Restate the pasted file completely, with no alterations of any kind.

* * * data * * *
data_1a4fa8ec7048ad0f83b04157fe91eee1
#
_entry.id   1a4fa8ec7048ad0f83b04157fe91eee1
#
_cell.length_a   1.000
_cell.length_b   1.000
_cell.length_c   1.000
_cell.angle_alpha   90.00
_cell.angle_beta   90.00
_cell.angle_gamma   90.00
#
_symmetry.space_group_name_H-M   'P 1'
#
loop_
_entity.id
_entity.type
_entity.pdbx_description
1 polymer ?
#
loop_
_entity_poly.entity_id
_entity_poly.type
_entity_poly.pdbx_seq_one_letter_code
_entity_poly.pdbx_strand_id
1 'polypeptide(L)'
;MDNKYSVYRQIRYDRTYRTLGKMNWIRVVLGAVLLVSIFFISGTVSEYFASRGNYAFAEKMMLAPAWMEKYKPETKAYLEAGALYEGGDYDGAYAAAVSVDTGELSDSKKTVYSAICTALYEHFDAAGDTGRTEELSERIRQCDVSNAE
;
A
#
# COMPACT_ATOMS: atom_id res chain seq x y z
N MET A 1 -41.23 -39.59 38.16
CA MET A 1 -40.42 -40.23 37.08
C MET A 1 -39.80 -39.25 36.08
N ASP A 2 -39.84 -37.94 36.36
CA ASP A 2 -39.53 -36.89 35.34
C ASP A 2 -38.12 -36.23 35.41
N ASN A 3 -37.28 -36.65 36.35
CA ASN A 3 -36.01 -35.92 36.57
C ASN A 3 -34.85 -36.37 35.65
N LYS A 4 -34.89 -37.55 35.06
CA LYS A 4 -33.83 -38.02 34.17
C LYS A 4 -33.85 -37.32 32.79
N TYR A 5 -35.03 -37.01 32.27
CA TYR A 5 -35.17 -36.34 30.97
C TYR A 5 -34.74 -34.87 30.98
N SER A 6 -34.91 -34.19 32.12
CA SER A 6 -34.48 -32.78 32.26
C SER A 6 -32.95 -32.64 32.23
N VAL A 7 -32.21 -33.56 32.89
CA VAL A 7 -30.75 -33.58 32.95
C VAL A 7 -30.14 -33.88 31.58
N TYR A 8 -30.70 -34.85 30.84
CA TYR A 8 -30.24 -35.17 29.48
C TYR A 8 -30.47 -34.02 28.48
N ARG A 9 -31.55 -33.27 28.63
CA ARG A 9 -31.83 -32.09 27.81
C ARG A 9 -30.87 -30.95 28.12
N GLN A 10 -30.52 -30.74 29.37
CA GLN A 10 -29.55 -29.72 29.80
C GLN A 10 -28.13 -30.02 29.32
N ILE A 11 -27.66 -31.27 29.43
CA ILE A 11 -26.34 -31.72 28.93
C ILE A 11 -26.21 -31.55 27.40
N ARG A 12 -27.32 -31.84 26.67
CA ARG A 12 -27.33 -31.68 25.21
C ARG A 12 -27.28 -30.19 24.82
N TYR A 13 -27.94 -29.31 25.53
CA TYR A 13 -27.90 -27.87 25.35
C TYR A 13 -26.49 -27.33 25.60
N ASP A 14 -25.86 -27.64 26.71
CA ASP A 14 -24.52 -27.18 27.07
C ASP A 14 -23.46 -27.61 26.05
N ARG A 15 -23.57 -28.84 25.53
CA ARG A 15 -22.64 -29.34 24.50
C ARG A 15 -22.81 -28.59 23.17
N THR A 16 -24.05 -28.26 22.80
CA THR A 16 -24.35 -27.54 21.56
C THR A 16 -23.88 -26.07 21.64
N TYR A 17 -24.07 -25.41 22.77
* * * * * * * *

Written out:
data_1a4fa8ec7048ad0f83b04157fe91eee1
#
_entry.id   1a4fa8ec7048ad0f83b04157fe91eee1
#
_cell.length_a   1.000
_cell.length_b   1.000
_cell.length_c   1.000
_cell.angle_alpha   90.00
_cell.angle_beta   90.00
_cell.angle_gamma   90.00
#
_symmetry.space_group_name_H-M   'P 1'
#
loop_
_entity.id
_entity.type
_entity.pdbx_description
1 polymer ?
#
loop_
_entity_poly.entity_id
_entity_poly.type
_entity_poly.pdbx_seq_one_letter_code
_entity_poly.pdbx_strand_id
1 'polypeptide(L)'
;MDNKYSVYRQIRYDRTYRTLGKMNWIRVVLGAVLLVSIFFISGTVSEYFASRGNYAFAEKMMLAPAWMEKYKPETKAYLEAGALYEGGDYDGAYAAAVSVDTGELSDSKKTVYSAICTALYEHFDAAGDTGRTEELSERIRQCDVSNAE
;
A
#
# COMPACT_ATOMS: atom_id res chain seq x y z
N MET A 1 -41.23 -39.59 38.16
CA MET A 1 -40.42 -40.23 37.08
C MET A 1 -39.80 -39.25 36.08
N ASP A 2 -39.84 -37.94 36.36
CA ASP A 2 -39.53 -36.89 35.34
C ASP A 2 -38.12 -36.23 35.41
N ASN A 3 -37.28 -36.65 36.35
CA ASN A 3 -36.01 -35.92 36.57
C ASN A 3 -34.85 -36.37 35.65
N LYS A 4 -34.89 -37.55 35.06
CA LYS A 4 -33.83 -38.02 34.17
C LYS A 4 -33.85 -37.32 32.79
N TYR A 5 -35.03 -37.01 32.27
CA TYR A 5 -35.17 -36.34 30.97
C TYR A 5 -34.74 -34.87 30.98
N SER A 6 -34.91 -34.19 32.12
CA SER A 6 -34.48 -32.78 32.26
C SER A 6 -32.95 -32.64 32.23
N VAL A 7 -32.21 -33.56 32.89
CA VAL A 7 -30.75 -33.58 32.95
C VAL A 7 -30.14 -33.88 31.58
N TYR A 8 -30.70 -34.85 30.84
CA TYR A 8 -30.24 -35.17 29.48
C TYR A 8 -30.47 -34.02 28.48
N ARG A 9 -31.55 -33.27 28.63
CA ARG A 9 -31.83 -32.09 27.81
C ARG A 9 -30.87 -30.95 28.12
N GLN A 10 -30.52 -30.74 29.37
CA GLN A 10 -29.55 -29.72 29.80
C GLN A 10 -28.13 -30.02 29.32
N ILE A 11 -27.66 -31.27 29.43
CA ILE A 11 -26.34 -31.72 28.93
C ILE A 11 -26.21 -31.55 27.40
N ARG A 12 -27.32 -31.84 26.67
CA ARG A 12 -27.33 -31.68 25.21
C ARG A 12 -27.28 -30.19 24.82
N TYR A 13 -27.94 -29.31 25.53
CA TYR A 13 -27.90 -27.87 25.35
C TYR A 13 -26.49 -27.33 25.60
N ASP A 14 -25.86 -27.64 26.71
CA ASP A 14 -24.52 -27.18 27.07
C ASP A 14 -23.46 -27.61 26.05
N ARG A 15 -23.57 -28.84 25.53
CA ARG A 15 -22.64 -29.34 24.50
C ARG A 15 -22.81 -28.59 23.17
N THR A 16 -24.05 -28.26 22.80
CA THR A 16 -24.35 -27.54 21.56
C THR A 16 -23.88 -26.07 21.64
N TYR A 17 -24.07 -25.41 22.77